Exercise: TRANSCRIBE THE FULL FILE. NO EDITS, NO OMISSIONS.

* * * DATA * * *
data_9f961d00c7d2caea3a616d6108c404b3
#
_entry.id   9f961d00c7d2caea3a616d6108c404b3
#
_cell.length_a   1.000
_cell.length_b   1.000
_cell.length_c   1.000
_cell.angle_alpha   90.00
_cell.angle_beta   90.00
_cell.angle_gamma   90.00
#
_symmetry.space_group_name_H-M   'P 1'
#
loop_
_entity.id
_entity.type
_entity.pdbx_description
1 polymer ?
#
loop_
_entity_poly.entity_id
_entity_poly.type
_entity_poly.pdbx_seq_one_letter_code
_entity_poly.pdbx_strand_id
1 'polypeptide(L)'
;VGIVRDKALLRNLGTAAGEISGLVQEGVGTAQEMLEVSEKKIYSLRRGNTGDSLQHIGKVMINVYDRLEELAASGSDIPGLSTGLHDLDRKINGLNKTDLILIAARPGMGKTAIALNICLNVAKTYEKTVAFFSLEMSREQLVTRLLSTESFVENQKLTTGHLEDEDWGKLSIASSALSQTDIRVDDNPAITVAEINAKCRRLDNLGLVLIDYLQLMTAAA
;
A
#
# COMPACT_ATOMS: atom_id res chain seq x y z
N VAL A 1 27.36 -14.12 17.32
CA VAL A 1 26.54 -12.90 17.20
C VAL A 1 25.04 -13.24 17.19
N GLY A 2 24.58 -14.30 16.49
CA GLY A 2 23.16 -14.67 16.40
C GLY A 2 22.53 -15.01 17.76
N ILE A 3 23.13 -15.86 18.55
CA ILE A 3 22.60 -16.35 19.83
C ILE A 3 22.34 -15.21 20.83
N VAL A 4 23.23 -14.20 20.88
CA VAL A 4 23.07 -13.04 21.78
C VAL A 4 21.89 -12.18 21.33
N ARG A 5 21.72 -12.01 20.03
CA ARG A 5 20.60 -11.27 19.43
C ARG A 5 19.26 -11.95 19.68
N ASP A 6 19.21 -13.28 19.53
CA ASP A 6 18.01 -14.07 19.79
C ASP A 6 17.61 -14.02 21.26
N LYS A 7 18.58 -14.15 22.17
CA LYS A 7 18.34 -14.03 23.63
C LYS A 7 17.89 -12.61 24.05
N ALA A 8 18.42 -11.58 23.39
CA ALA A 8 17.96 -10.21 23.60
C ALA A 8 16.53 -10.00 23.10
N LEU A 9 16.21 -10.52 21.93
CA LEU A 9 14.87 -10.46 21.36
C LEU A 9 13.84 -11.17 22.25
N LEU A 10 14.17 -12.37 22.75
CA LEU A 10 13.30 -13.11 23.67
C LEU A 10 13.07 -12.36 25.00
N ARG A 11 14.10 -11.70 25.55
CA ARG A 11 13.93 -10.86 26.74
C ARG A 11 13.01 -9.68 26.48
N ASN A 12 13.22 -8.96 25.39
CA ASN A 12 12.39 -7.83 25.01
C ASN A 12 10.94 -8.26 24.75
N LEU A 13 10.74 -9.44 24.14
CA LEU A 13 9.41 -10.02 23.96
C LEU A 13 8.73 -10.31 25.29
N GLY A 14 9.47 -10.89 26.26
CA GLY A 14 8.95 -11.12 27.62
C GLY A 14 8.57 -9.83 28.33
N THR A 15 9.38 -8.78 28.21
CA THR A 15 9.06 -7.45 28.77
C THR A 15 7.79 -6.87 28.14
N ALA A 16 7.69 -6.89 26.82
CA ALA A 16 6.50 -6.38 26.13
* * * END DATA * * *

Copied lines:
data_9f961d00c7d2caea3a616d6108c404b3
#
_entry.id   9f961d00c7d2caea3a616d6108c404b3
#
_cell.length_a   1.000
_cell.length_b   1.000
_cell.length_c   1.000
_cell.angle_alpha   90.00
_cell.angle_beta   90.00
_cell.angle_gamma   90.00
#
_symmetry.space_group_name_H-M   'P 1'
#
loop_
_entity.id
_entity.type
_entity.pdbx_description
1 polymer ?
#
loop_
_entity_poly.entity_id
_entity_poly.type
_entity_poly.pdbx_seq_one_letter_code
_entity_poly.pdbx_strand_id
1 'polypeptide(L)'
;VGIVRDKALLRNLGTAAGEISGLVQEGVGTAQEMLEVSEKKIYSLRRGNTGDSLQHIGKVMINVYDRLEELAASGSDIPGLSTGLHDLDRKINGLNKTDLILIAARPGMGKTAIALNICLNVAKTYEKTVAFFSLEMSREQLVTRLLSTESFVENQKLTTGHLEDEDWGKLSIASSALSQTDIRVDDNPAITVAEINAKCRRLDNLGLVLIDYLQLMTAAA
;
A
#
# COMPACT_ATOMS: atom_id res chain seq x y z
N VAL A 1 27.36 -14.12 17.32
CA VAL A 1 26.54 -12.90 17.20
C VAL A 1 25.04 -13.24 17.19
N GLY A 2 24.58 -14.30 16.49
CA GLY A 2 23.16 -14.67 16.40
C GLY A 2 22.53 -15.01 17.76
N ILE A 3 23.13 -15.86 18.55
CA ILE A 3 22.60 -16.35 19.83
C ILE A 3 22.34 -15.21 20.83
N VAL A 4 23.23 -14.20 20.88
CA VAL A 4 23.07 -13.04 21.78
C VAL A 4 21.89 -12.18 21.33
N ARG A 5 21.72 -12.01 20.03
CA ARG A 5 20.60 -11.27 19.43
C ARG A 5 19.26 -11.95 19.68
N ASP A 6 19.21 -13.28 19.53
CA ASP A 6 18.01 -14.07 19.79
C ASP A 6 17.61 -14.02 21.26
N LYS A 7 18.58 -14.15 22.17
CA LYS A 7 18.34 -14.03 23.63
C LYS A 7 17.89 -12.61 24.05
N ALA A 8 18.42 -11.58 23.39
CA ALA A 8 17.96 -10.21 23.60
C ALA A 8 16.53 -10.00 23.10
N LEU A 9 16.21 -10.52 21.93
CA LEU A 9 14.87 -10.46 21.36
C LEU A 9 13.84 -11.17 22.25
N LEU A 10 14.17 -12.37 22.75
CA LEU A 10 13.30 -13.11 23.67
C LEU A 10 13.07 -12.36 25.00
N ARG A 11 14.10 -11.70 25.55
CA ARG A 11 13.93 -10.86 26.74
C ARG A 11 13.01 -9.68 26.48
N ASN A 12 13.22 -8.96 25.39
CA ASN A 12 12.39 -7.83 25.01
C ASN A 12 10.94 -8.26 24.75
N LEU A 13 10.74 -9.44 24.14
CA LEU A 13 9.41 -10.02 23.96
C LEU A 13 8.73 -10.31 25.29
N GLY A 14 9.47 -10.89 26.26
CA GLY A 14 8.95 -11.12 27.62
C GLY A 14 8.57 -9.83 28.33
N THR A 15 9.38 -8.78 28.21
CA THR A 15 9.06 -7.45 28.77
C THR A 15 7.79 -6.87 28.14
N ALA A 16 7.69 -6.89 26.82
CA ALA A 16 6.50 -6.38 26.13